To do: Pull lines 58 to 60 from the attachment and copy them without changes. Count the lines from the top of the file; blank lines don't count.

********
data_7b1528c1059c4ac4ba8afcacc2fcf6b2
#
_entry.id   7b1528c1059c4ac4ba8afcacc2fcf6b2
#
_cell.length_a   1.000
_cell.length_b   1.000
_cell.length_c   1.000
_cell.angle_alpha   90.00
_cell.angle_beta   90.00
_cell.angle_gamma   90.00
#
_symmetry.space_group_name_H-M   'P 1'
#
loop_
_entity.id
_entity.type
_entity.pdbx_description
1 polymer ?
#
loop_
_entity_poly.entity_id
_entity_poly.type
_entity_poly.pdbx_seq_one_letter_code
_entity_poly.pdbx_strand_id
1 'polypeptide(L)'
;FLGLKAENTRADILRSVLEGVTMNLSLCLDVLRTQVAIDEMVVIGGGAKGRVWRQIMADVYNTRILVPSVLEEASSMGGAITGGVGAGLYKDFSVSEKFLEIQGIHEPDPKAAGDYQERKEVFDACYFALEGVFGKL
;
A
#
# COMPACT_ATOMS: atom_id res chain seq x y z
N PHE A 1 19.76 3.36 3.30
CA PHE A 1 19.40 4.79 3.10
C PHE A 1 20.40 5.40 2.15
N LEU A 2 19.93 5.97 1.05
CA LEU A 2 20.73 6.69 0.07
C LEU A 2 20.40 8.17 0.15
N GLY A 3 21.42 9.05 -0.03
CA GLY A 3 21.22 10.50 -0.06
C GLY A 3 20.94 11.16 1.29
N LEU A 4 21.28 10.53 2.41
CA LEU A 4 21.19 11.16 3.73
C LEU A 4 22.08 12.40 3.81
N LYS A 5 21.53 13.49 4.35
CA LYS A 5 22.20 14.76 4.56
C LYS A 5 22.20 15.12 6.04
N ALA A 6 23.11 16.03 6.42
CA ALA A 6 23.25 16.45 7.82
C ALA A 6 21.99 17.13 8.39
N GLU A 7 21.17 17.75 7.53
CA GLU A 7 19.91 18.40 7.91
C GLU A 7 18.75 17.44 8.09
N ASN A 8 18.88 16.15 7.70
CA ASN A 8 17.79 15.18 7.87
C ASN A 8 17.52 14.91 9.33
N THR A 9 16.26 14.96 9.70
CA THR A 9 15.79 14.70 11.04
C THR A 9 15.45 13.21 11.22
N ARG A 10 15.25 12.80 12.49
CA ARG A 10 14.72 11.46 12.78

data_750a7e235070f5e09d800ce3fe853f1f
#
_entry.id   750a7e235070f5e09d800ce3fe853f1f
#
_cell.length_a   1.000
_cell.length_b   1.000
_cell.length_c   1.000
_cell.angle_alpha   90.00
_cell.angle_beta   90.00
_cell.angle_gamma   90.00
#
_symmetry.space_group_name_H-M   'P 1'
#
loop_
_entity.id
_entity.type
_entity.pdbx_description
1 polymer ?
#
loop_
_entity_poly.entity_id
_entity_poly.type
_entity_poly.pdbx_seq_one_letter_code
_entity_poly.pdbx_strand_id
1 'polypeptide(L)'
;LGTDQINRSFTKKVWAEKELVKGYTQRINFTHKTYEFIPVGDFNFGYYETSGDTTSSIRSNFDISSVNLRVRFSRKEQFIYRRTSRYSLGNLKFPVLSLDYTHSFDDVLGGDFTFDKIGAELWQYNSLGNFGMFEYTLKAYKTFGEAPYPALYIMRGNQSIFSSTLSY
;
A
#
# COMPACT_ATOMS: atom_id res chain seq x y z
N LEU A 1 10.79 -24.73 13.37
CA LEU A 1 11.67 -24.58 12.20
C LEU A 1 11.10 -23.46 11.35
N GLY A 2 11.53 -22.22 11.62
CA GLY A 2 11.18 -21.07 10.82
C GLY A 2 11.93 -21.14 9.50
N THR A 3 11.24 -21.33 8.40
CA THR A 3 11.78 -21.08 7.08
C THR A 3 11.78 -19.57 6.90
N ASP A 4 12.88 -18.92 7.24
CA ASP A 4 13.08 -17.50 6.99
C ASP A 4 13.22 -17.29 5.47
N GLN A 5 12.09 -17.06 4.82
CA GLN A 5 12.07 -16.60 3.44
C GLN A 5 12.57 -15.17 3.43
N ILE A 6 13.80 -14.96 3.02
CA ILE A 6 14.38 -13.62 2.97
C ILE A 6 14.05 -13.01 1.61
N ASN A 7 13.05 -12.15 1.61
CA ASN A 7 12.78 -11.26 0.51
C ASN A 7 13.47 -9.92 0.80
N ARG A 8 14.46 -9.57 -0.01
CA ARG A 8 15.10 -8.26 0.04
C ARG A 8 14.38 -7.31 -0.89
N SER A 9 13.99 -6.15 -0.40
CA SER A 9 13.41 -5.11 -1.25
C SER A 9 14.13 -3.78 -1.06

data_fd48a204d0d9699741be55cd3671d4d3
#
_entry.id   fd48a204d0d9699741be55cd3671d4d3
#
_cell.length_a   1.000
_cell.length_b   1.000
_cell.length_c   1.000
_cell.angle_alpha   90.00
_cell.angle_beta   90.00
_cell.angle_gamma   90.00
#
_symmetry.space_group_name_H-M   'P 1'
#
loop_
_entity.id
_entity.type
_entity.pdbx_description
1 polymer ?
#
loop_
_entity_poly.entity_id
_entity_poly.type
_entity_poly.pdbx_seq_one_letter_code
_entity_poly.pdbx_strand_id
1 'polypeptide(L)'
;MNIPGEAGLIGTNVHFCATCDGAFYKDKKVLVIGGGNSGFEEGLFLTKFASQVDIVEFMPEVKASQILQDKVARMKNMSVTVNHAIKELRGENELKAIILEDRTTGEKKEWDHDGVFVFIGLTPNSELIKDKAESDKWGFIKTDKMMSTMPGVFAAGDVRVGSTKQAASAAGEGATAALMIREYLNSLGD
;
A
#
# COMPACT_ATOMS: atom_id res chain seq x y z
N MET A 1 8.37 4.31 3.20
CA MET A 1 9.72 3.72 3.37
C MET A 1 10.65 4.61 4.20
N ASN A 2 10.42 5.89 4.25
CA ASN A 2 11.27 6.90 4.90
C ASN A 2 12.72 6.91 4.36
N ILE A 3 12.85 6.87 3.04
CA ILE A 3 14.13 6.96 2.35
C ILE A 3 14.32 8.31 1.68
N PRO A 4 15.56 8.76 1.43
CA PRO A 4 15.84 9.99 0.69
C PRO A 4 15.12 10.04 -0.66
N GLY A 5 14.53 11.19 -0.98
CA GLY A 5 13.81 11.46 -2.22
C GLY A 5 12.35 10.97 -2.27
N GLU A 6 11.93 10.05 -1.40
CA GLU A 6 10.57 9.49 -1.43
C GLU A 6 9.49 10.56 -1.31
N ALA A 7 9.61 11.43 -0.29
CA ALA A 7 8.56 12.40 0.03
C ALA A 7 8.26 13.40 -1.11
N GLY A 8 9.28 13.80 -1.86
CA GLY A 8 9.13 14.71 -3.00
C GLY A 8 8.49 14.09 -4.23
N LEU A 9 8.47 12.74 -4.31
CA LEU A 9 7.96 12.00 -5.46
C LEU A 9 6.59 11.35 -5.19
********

N ARG A 10 15.25 12.80 12.49
CA ARG A 10 14.72 11.46 12.78

data_750a7e235070f5e09d800ce3fe853f1f